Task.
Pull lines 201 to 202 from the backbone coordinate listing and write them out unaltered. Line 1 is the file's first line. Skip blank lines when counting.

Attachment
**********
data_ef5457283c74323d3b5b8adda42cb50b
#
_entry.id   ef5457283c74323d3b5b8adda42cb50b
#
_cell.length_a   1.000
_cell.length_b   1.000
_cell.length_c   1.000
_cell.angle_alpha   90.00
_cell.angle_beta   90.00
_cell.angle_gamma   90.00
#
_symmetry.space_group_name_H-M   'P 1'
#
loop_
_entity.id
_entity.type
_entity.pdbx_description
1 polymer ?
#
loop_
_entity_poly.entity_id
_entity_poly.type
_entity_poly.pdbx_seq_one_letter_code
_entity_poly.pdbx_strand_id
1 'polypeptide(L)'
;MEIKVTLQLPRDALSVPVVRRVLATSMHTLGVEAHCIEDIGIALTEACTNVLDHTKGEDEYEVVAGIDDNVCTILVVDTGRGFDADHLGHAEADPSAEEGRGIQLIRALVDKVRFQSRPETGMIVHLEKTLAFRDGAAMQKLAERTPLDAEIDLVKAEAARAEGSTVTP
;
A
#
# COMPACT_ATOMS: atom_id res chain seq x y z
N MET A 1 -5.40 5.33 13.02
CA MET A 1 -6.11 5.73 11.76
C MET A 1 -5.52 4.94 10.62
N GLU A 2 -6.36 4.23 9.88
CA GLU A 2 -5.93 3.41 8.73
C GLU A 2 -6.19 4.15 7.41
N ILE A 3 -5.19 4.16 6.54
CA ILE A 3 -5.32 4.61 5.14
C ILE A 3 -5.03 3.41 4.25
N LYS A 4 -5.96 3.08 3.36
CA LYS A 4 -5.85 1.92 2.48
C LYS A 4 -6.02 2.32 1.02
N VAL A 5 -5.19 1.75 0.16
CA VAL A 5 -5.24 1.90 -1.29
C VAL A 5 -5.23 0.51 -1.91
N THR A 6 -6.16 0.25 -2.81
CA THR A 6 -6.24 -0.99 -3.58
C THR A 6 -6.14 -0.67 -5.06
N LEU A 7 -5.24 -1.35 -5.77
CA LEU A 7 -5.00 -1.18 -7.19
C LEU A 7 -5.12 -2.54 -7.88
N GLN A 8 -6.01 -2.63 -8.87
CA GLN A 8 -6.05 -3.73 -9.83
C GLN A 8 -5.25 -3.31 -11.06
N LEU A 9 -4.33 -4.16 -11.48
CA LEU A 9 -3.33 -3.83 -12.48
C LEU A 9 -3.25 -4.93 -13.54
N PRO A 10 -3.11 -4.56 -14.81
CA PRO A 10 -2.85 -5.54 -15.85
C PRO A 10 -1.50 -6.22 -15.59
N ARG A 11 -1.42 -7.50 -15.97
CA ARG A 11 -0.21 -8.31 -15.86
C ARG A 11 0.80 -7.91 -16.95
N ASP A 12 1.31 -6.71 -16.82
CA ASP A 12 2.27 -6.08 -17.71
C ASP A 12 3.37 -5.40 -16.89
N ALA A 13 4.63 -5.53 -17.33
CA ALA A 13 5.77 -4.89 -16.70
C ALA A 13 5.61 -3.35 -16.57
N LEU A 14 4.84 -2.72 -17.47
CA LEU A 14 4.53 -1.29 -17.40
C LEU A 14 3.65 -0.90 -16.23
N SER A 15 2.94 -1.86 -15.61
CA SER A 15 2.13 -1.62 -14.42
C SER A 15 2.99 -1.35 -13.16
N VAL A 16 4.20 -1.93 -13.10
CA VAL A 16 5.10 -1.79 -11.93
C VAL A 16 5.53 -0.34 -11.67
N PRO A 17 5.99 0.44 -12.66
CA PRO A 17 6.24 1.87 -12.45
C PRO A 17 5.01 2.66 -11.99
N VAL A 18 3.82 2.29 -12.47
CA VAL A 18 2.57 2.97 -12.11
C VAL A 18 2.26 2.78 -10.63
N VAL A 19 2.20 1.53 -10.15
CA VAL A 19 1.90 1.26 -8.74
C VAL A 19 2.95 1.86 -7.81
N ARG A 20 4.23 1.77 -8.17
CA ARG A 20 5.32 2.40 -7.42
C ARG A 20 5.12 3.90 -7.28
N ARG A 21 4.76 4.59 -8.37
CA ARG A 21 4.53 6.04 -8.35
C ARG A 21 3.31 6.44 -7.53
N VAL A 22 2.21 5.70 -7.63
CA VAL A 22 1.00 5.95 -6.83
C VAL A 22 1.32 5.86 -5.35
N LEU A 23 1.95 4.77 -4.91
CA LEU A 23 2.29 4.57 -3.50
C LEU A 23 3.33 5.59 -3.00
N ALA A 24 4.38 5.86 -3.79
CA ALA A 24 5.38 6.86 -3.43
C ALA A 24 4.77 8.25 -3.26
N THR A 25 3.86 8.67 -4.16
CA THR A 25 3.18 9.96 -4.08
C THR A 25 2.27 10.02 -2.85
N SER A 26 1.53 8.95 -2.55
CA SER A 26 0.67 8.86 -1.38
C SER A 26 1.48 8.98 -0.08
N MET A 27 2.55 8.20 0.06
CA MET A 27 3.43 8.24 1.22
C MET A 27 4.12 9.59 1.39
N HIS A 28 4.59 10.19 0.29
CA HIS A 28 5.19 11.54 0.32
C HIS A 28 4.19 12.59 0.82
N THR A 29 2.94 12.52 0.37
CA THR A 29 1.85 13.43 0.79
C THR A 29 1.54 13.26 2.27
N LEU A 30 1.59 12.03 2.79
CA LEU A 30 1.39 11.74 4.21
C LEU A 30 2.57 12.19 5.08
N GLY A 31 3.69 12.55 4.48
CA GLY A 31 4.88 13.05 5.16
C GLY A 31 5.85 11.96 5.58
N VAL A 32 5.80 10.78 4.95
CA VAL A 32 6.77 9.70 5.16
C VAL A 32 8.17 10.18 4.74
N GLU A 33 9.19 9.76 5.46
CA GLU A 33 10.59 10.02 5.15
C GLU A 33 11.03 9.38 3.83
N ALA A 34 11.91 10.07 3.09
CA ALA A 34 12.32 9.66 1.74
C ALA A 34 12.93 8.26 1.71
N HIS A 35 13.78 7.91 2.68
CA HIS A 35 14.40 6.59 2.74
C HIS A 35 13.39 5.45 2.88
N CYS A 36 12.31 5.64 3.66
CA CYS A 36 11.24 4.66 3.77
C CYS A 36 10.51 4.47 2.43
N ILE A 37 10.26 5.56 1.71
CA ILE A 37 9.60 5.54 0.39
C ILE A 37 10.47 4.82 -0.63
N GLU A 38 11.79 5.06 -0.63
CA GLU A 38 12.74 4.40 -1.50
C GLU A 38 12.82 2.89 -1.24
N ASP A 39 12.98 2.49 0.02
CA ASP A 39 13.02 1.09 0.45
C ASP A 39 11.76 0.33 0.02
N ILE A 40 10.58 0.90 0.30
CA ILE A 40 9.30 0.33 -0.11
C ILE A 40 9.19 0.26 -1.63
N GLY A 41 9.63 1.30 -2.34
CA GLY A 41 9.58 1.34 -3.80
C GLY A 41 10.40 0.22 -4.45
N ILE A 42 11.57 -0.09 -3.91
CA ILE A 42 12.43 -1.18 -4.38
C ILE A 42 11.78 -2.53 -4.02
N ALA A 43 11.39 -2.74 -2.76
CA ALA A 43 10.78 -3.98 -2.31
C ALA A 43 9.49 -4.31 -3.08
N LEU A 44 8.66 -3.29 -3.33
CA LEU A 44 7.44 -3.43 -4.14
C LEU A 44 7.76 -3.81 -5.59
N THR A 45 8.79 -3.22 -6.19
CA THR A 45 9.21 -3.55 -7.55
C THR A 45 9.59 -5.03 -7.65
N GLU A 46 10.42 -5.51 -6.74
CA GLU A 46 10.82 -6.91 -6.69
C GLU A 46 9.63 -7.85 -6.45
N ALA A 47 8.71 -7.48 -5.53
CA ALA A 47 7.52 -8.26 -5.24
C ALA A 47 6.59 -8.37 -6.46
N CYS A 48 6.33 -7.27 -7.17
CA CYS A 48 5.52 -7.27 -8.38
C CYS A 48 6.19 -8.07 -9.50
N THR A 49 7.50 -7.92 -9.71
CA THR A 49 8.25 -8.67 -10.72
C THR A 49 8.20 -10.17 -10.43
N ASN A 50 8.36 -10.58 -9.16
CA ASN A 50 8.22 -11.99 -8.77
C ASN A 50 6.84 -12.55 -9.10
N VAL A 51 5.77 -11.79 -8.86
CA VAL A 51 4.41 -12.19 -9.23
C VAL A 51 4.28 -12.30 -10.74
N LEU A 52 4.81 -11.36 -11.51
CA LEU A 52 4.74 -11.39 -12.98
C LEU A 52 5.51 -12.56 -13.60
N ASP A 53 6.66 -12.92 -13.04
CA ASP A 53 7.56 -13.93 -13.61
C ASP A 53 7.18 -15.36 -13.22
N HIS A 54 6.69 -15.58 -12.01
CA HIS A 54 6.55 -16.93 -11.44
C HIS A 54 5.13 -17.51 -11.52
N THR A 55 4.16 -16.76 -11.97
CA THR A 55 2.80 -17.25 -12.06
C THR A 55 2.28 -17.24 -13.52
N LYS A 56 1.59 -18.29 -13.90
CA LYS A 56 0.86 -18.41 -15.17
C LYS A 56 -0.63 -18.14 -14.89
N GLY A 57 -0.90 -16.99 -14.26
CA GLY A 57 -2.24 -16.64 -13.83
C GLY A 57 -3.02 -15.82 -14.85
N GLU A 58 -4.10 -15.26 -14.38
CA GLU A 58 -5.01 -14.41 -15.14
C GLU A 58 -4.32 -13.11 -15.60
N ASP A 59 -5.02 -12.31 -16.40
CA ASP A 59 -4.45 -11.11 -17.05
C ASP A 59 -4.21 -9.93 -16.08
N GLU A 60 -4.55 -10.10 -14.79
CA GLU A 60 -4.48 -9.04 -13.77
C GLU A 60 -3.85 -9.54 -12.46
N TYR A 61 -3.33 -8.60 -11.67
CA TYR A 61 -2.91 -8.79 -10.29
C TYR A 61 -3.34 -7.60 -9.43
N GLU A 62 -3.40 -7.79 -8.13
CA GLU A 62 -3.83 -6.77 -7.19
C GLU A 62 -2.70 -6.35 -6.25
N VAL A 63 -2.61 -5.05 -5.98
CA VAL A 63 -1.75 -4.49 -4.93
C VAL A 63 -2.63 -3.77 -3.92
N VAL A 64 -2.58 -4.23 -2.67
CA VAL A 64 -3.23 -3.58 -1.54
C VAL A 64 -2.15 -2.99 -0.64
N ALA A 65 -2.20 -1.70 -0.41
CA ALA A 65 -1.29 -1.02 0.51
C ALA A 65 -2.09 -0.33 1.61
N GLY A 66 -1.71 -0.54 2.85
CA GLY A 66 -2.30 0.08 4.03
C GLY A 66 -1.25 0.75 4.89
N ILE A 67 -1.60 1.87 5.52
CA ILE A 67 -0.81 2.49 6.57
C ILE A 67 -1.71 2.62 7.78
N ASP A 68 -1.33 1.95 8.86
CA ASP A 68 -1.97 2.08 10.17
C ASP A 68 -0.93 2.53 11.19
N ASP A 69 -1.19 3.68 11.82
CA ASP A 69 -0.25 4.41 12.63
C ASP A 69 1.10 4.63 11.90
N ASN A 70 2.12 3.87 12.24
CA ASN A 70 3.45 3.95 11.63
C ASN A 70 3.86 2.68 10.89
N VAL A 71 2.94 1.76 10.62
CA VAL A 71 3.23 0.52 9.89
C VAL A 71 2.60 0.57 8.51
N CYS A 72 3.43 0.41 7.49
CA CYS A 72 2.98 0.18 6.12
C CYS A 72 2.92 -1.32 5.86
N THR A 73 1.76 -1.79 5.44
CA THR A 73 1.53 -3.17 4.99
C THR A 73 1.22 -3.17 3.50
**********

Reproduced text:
C GLY A 57 -3.02 -15.82 -14.85
N GLU A 58 -4.10 -15.26 -14.38